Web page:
编制上述报告的市场研究公司Slice Intelligence发布了一篇博客文章，指出看似普通所以经常被忽视的点（也是有段时间我反复提的）：“亚马逊在拼尽全力消除购物过程的痛点。”换句话说，在消除购物流程不畅方面，亚马逊领先全球。正是亚马逊发明了一键点击式购物并将申请了专利。总想着消除痛点可能有点无聊，但价值巨大。价值到底多大？Slice Intelligence估算，在去年美国电商领域销售额增长中，仅亚马逊一家就占了53%，其他数千家电商只能争夺剩下不到一半市场。
降低购物不畅方面，我最喜欢举亚马逊的一键购物实体按钮Dash Button当例子。看上去像某种菱形的塑料片，长约7.6厘米，背面有粘贴的双面胶。正面可以看到产品名称，比如汰渍洗衣粉，还有一个按钮。如果是亚马逊付费服务Prime的会员，你可以设定默认的购物数量和支付方式，将写有洗衣粉的Dash Button按钮贴在洗衣房的墙上（任何地方都可以）。洗衣粉快用完的时候按一下按钮，两天后一盒汰渍洗衣粉就会送到家门口。
Dash Button刚面世的时候曾被人嘲笑。想象一下，一种装置竟然只能做一件事。可亚马逊现在为各种产品推出了几百款Dash Button，可以购买狗粮、肥皂、薄脆饼干、电池和电脑打印纸等。显然，有些人要认真对待了：“你知道一键下单吗？太厉害了。”
The latest evidence of Jeff Bezos’s strategic genius arrives in a new report revealing Amazon’s utter dominance of e-commerce. It’s worth every business leader’s study. This is the world’s fifth-most-valuable publicly traded company, worth $395 billion—more than AT&T and Verizon combined, for example. How did it get there?
A blog post from Slice Intelligence, which compiled the report, makes a point that is too often ignored because it seems so mundane (and a point I’ve been harping on for some time): “Amazon maintains an obsessive focus on removing every pain point from the buying process.” To put it another way, Amazon is the world champion at taking out friction. This is the company that invented and patented one-click buying. This obsession may seem boring, but it’s hugely valuable. How valuable? Slice calculates that of all the growth in U.S. e-commerce last year, Amazon alone captured 53%. Thousands of others had to fight over the rest.
My favorite example of friction reduction is what Amazon calls dash buttons. They’re lozenge-shaped plastic devices about three inches long with adhesive backing. On the front is the name of a product—say, Tide laundry detergent—and a button. Assuming you’re an Amazon Prime member, you set up a default order quantity and a payment method. Then you stick the dash button to your laundry room’s wall (or wherever you want). When you run low on detergent, you just hit the button. Bam—two days later a box of Tide is on your doorstep.
Dash buttons were ridiculed when introduced; imagine, a device that does one thing and one thing only. But Amazon now offers hundreds of them for an endless array of products—dog food, soap, crackers, batteries, computer paper. Apparently someone over there got to thinking, “You know that one-click ordering? It’s just too hard.”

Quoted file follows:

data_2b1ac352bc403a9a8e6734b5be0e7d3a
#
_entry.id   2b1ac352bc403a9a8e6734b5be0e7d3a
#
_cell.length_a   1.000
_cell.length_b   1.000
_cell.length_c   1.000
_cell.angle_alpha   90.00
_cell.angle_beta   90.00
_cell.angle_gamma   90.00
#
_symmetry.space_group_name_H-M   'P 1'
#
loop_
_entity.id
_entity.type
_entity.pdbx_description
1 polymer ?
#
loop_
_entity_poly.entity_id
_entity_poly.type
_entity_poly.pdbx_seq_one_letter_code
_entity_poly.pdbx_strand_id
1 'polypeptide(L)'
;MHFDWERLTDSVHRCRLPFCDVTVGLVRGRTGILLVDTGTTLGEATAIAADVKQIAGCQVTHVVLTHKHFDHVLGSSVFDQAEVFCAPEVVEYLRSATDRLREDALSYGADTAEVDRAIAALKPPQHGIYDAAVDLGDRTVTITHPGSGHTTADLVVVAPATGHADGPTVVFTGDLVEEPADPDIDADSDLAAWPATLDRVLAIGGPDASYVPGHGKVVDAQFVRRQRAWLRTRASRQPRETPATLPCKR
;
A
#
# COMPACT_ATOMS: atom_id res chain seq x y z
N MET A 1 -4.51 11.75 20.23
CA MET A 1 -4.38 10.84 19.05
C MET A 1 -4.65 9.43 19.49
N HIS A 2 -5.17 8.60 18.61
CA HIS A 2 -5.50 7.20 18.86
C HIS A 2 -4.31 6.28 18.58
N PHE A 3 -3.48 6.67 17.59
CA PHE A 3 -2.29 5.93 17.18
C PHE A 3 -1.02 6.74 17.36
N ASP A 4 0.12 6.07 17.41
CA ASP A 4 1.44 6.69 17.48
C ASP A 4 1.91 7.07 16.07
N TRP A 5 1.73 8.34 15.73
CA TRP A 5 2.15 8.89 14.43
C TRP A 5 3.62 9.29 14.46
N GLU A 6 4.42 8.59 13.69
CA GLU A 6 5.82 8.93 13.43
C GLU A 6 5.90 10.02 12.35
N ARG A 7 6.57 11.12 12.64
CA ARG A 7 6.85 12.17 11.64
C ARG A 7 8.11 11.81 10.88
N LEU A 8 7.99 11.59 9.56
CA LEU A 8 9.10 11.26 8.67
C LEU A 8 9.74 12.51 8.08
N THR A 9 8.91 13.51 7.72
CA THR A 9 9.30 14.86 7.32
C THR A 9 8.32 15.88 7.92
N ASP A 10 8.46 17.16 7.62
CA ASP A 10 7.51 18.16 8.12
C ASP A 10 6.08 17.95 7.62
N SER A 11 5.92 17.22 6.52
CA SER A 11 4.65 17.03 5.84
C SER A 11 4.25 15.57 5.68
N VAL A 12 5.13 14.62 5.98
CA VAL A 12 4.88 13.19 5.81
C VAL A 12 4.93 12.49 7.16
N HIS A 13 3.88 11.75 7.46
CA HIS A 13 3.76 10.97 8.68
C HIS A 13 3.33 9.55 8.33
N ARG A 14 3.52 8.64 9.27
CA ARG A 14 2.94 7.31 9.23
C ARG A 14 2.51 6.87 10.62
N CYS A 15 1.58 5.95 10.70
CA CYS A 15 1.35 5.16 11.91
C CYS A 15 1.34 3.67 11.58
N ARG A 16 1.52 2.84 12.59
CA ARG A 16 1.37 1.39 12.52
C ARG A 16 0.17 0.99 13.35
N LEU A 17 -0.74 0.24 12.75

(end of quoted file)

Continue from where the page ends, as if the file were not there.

Another friction-reducer emphasized in the Slice report is Amazon’s shipping advantage. Even as other retailers have reduced their average shipping time over the past two years, Amazon has remained faster by two to three days. It will apparently do anything to maintain that advantage. Thus its pioneering work on drone delivery, its recently unearthed patent application for a blimp-based warehouse, and this week’s announcement that it will build its own air cargo hub in northern Kentucky, having previously begun assembling its own delivery network with cargo planes and trucks.
Even Walmart, with about quadruple Amazon’s revenue, struggles to fight back. This week it dropped its fee-based free shipping offer, an attempt to compete with Prime, and replaced it with a simple offer of free two-day shipping for orders over $35. Trouble is, this offer isn’t nearly as sticky as Prime; it can be undercut by any competitor that offers a lower minimum order. But Prime members don’t worry about minimum order size – there isn’t any. They just order whatever they want, knowing it will arrive in two days for free. Simple. No friction. And they get much more for their $99 annual membership, including free streaming music and videos, occasional free Kindle books, and other benefits. It’s hard to give all that up.
The digital revolution is creating a radically more friction-free economy. Amazon understands the implications better than any other company, and catching it is getting harder for its competitors by the day.